Reverse breeding is used to establish parental lines for desired hybrid lines (not genetically modified). Homozygous lines are produced from heterozygous plants to achieve this. This is accomplished by introducing a gene that prevents recombination during meiosis into the heterozygous line (the hybrid). As a result, the genetically engineered plant's haploid gametes have completely non-recombined chromosomes. After that, the gametes can be used to create plants. Only non-genetically modified plants are used, and those that have the transgenic DNA are removed.
Genes that aid recombination in meiosis can be suppressed via RNAi. Meiotic recombination involves a number of genes. Asy1 or sds, which ensure that homologous chromosomes pair in the first phase of meiosis, are genes that can be silenced. Furthermore, the spo11-1gene, which is responsible for the occurrence of double-strand breaks during recombination, can be turned off. Additionally, the dmc1 gene can be switched off, which aids in the exchange of chromosome segments during recombination.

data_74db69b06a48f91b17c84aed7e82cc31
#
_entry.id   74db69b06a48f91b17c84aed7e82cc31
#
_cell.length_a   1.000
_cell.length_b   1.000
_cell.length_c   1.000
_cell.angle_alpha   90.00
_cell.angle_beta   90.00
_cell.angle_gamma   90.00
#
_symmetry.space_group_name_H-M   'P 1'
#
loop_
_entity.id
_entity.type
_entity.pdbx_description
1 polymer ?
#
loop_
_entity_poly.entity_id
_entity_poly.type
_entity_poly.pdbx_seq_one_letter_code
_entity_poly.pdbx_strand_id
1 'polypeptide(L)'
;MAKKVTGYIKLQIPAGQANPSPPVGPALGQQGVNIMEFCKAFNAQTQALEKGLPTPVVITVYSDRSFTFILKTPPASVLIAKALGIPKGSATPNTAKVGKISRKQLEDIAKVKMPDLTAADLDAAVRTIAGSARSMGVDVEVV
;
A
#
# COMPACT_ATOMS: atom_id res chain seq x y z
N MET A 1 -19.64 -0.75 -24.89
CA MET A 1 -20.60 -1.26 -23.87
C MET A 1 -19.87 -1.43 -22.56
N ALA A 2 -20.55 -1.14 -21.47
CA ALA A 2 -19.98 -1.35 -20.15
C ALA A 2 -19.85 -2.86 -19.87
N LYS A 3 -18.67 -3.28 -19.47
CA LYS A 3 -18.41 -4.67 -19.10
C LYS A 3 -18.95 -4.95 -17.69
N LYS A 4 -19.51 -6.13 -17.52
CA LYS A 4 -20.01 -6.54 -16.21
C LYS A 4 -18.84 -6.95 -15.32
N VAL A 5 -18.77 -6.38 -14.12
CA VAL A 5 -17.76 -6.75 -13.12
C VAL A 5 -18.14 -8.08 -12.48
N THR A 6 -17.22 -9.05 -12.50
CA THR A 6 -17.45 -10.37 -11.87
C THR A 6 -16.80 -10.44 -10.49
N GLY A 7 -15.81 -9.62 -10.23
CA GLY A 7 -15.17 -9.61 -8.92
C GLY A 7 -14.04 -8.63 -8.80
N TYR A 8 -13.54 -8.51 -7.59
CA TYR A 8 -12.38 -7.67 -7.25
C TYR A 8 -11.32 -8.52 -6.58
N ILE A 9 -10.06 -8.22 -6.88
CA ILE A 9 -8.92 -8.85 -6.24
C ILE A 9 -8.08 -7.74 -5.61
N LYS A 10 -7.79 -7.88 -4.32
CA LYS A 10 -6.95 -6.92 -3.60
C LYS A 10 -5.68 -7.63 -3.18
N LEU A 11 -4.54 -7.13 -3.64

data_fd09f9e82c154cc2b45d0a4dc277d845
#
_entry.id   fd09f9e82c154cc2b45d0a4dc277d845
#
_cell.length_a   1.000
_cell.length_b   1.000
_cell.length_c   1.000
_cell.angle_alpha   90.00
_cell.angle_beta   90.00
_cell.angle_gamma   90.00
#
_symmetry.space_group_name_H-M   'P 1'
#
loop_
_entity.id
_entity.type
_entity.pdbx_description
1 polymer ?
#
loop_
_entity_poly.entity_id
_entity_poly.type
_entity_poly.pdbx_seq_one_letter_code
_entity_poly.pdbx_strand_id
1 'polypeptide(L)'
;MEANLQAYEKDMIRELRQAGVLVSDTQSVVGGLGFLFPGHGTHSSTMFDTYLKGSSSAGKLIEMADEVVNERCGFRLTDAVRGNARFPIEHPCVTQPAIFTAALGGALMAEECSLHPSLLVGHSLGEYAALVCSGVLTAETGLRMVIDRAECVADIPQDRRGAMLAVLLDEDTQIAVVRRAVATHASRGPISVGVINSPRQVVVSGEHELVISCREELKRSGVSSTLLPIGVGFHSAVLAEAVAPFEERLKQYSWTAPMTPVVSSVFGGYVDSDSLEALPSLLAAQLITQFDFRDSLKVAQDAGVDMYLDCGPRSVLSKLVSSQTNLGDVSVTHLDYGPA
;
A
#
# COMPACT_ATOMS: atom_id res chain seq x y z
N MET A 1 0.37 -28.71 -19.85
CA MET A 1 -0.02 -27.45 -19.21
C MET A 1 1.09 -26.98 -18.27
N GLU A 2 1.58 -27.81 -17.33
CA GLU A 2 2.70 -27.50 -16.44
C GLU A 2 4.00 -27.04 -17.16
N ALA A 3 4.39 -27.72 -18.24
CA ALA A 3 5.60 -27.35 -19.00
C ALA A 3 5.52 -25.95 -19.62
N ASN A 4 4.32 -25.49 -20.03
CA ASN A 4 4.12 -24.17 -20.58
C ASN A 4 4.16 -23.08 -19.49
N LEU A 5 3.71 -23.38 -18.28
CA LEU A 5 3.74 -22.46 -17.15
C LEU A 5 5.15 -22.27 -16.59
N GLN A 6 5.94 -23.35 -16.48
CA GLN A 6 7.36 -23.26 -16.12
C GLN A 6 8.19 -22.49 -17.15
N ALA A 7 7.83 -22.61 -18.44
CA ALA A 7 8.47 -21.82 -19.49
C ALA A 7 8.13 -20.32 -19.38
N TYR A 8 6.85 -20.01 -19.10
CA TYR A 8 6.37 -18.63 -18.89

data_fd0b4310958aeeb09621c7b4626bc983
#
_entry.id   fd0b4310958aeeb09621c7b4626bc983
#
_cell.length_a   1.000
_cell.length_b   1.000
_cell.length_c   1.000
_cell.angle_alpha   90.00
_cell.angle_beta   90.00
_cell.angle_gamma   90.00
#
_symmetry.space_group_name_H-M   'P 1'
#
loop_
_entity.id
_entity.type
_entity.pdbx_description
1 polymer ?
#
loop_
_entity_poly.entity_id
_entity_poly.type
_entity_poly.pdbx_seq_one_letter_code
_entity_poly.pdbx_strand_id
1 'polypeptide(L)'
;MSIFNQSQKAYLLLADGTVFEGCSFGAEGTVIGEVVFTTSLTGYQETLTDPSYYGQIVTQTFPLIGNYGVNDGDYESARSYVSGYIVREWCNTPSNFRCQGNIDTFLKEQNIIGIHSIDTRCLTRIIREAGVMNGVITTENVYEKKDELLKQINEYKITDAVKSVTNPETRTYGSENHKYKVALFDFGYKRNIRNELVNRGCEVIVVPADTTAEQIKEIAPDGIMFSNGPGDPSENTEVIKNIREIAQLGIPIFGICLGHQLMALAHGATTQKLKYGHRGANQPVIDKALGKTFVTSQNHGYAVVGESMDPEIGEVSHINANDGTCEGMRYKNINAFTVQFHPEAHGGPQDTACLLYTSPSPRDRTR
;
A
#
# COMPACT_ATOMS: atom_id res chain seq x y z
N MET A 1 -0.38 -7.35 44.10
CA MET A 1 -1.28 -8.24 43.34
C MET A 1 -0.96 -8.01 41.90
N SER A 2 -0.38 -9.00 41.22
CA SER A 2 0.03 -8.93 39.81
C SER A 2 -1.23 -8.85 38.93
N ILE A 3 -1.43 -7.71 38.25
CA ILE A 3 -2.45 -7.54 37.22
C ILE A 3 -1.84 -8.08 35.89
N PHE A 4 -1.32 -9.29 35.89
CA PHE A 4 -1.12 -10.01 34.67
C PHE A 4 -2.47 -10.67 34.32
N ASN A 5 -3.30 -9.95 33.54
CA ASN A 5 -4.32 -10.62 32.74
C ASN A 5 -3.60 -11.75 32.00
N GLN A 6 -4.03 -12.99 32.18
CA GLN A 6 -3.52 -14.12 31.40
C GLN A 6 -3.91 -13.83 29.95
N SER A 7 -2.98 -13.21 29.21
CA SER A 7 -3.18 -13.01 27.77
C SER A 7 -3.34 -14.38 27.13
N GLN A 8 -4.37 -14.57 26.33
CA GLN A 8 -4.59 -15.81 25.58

One copy of the RNAi transgene is introduced into the plant to obtain the desired effect. Due to the fact that meiotic recombination is disabled, only half of the haploid gametes will contain the transgene during meiosis. The number of chromosomes in the microspores generated is then doubled. Plant microspores are unripe pollen grains that can become embryos in tissue cultures. Microspores are haploid; however, following chromosomal number doubling, completely disome, homozygous plants can be produced. The twofold haploid approach is another name for this method.
Transgenic plants are then removed. Only plants without the RNAi construct are used in this method. The original heterozygote genotype is reconstructed and seed produced using these diploid, homozygote plants as parents. The reverse breeding technique's end product is not transgenic since it lacks any foreign genetic material or mutations in the genome.